TitleCombining information for heterogeneous studies and rare events studies
NameLiu, Dungang (author), Liu, Regina (chair), Xie, Minge (internal member), Hoover, Donald R (internal member), Mun, Eun-Young (outside member), Rutgers University, Graduate School - New Brunswick,
SubjectStatistics and Biostatistics,
DescriptionThis dissertation develops efficient statistical methodologies for combining information
from independent sources. The developments focus on two settings where the
studies are heterogeneous or the studies involve rare events. In these settings, the conventional
combining approaches often lead to inefficient or even invalid statistical inference.
In this dissertation, we propose effective and efficient combining approaches
using confidence distributions. The proposed approaches are justified both theoretically
and numerically. They are also shown to be superior to the conventional approaches.
Combining information from multiple studies, often referred to as meta-analysis
in the literature, has been used extensively in many fields, including health sciences,
social sciences, and others. However, there remain many unresolved problems on how
to effectively and efficiently combine information. For example, • Heterogeneous studies – When the effect of interest is not estimable in heterogeneous studies (e.g., indirect evidence), how can we utilize these studies to perform meta-analysis? • Rare events studies – For clinical trials with rare events, how can we perform meta-analysis and incorporate studies with zero events in the analysis without using artificial continuity corrections or relying on large sample theory? To address these challenging but recurrent problems, this dissertation develops new
meta-analysis approaches based on combining confidence distributions. Roughly speaking,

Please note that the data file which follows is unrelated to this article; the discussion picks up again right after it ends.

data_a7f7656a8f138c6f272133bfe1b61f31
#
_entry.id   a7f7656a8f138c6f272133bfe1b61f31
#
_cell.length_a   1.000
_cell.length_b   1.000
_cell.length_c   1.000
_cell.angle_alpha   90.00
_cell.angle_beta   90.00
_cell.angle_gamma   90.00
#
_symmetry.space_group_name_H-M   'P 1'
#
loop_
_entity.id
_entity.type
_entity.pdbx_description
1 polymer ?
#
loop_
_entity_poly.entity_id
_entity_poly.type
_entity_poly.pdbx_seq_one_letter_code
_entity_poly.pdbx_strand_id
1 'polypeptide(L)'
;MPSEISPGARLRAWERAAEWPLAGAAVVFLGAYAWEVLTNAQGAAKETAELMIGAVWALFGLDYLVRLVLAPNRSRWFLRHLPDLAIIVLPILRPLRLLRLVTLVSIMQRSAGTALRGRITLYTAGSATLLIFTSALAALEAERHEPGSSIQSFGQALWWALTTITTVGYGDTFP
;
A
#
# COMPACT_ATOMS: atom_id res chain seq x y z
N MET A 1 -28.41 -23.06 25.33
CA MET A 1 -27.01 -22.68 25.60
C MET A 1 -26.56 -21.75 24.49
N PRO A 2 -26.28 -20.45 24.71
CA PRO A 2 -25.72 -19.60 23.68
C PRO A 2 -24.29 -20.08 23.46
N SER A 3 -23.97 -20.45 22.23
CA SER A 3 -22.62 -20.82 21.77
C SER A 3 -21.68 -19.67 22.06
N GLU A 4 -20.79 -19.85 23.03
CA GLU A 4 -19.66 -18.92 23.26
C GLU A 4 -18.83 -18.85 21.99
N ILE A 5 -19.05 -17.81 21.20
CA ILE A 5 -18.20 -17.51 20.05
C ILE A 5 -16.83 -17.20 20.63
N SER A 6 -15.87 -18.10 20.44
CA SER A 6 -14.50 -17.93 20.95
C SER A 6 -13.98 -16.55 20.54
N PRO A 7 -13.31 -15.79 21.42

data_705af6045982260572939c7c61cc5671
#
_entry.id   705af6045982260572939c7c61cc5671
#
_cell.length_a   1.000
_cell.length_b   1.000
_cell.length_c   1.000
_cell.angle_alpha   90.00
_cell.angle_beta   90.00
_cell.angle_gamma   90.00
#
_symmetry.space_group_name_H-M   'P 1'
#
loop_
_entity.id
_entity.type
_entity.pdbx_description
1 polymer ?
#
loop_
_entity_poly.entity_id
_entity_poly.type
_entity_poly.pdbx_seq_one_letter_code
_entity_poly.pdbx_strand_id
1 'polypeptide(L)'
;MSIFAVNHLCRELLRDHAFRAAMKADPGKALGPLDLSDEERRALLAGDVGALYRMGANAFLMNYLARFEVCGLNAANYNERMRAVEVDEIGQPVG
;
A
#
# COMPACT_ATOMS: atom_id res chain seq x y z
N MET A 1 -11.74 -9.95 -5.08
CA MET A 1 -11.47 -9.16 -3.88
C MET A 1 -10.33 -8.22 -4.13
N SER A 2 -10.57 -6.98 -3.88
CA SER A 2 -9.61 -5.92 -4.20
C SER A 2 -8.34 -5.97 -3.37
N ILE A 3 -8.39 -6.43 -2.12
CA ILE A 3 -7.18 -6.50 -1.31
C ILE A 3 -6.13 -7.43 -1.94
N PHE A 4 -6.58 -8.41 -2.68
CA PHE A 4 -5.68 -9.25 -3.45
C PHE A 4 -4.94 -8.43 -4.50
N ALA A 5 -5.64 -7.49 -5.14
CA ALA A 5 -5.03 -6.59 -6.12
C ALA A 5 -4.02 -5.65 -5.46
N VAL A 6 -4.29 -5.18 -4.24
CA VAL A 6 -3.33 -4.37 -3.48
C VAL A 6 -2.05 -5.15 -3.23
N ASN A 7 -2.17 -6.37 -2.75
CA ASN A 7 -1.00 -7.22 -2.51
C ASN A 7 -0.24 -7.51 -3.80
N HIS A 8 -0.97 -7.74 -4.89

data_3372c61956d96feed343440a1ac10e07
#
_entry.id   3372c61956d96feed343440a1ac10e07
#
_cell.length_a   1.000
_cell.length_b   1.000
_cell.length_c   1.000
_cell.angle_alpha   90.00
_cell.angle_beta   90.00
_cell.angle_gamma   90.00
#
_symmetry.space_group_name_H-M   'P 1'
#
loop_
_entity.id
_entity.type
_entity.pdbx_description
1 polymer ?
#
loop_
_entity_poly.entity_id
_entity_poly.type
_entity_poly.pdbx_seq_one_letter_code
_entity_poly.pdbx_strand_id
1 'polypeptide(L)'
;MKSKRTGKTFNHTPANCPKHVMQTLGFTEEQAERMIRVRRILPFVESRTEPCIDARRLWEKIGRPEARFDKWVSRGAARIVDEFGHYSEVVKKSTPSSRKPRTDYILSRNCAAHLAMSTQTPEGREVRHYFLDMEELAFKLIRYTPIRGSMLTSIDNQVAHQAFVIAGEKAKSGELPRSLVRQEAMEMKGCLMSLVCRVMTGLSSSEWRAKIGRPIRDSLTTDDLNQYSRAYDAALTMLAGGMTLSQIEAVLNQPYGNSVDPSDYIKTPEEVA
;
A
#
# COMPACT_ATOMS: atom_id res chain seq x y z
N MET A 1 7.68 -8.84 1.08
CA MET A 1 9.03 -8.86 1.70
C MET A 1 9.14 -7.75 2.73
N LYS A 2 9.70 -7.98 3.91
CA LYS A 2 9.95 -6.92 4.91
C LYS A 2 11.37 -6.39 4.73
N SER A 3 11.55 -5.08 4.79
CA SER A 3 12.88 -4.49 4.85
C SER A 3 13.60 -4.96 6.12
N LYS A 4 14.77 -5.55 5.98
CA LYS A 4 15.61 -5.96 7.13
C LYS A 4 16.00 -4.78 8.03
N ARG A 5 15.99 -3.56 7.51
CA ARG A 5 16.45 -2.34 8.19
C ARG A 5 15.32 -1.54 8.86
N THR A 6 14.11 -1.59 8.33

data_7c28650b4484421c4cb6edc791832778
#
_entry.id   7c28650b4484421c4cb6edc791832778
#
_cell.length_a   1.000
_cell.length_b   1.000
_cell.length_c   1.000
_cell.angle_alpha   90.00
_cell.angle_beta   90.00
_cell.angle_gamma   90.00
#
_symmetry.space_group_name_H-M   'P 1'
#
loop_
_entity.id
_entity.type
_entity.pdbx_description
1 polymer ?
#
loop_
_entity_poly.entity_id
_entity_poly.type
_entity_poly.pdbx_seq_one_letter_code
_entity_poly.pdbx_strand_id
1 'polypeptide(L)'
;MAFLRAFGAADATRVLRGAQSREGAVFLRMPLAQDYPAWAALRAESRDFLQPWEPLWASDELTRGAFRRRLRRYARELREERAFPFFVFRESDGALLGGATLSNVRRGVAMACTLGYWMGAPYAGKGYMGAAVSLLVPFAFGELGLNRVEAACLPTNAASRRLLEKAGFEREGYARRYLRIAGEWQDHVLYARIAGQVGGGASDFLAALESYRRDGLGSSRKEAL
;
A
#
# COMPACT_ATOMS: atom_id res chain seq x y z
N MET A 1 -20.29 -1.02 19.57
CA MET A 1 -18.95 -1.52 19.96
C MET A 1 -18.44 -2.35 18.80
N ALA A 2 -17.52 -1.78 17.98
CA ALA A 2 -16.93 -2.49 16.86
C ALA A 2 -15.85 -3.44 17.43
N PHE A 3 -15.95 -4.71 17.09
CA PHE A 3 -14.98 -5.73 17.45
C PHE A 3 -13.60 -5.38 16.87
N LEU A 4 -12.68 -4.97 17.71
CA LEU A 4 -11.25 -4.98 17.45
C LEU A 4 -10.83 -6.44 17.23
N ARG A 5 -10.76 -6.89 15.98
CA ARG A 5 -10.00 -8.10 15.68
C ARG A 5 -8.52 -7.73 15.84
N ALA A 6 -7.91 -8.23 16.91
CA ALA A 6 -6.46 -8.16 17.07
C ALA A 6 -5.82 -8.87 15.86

a confidence distribution refers to a sample-dependent distribution function on
the parameter space with desirable inferential properties in terms of repeated sampling
performance. It can be viewed as a frequentist counterpart to the posterior distribution
in Bayesian inference. In this dissertation, we show the combination of confidence distributions
has desirable properties which are lacking in the conventional approaches. Specifically, 1) in the presence of heterogeneous studies, the proposed approach integrates direct and indirect evidence and achieves asymptotic efficiency; 2) for rare event studies, the proposed approach yields exact inference and incorporates all the studies in the analysis without using artificial continuity corrections for zero events. These properties are demonstrated numerically in simulation studies and real data examples, including flight landing safety data collected by the Federal Aviation Administration and drug safety data collected in diabetes clinical trials.
NoteIncludes bibliographical references
Noteby Dungang Liu
CollectionGraduate School - New Brunswick Electronic Theses and Dissertations
Organization NameRutgers, The State University of New Jersey
RightsThe author owns the copyright to this work.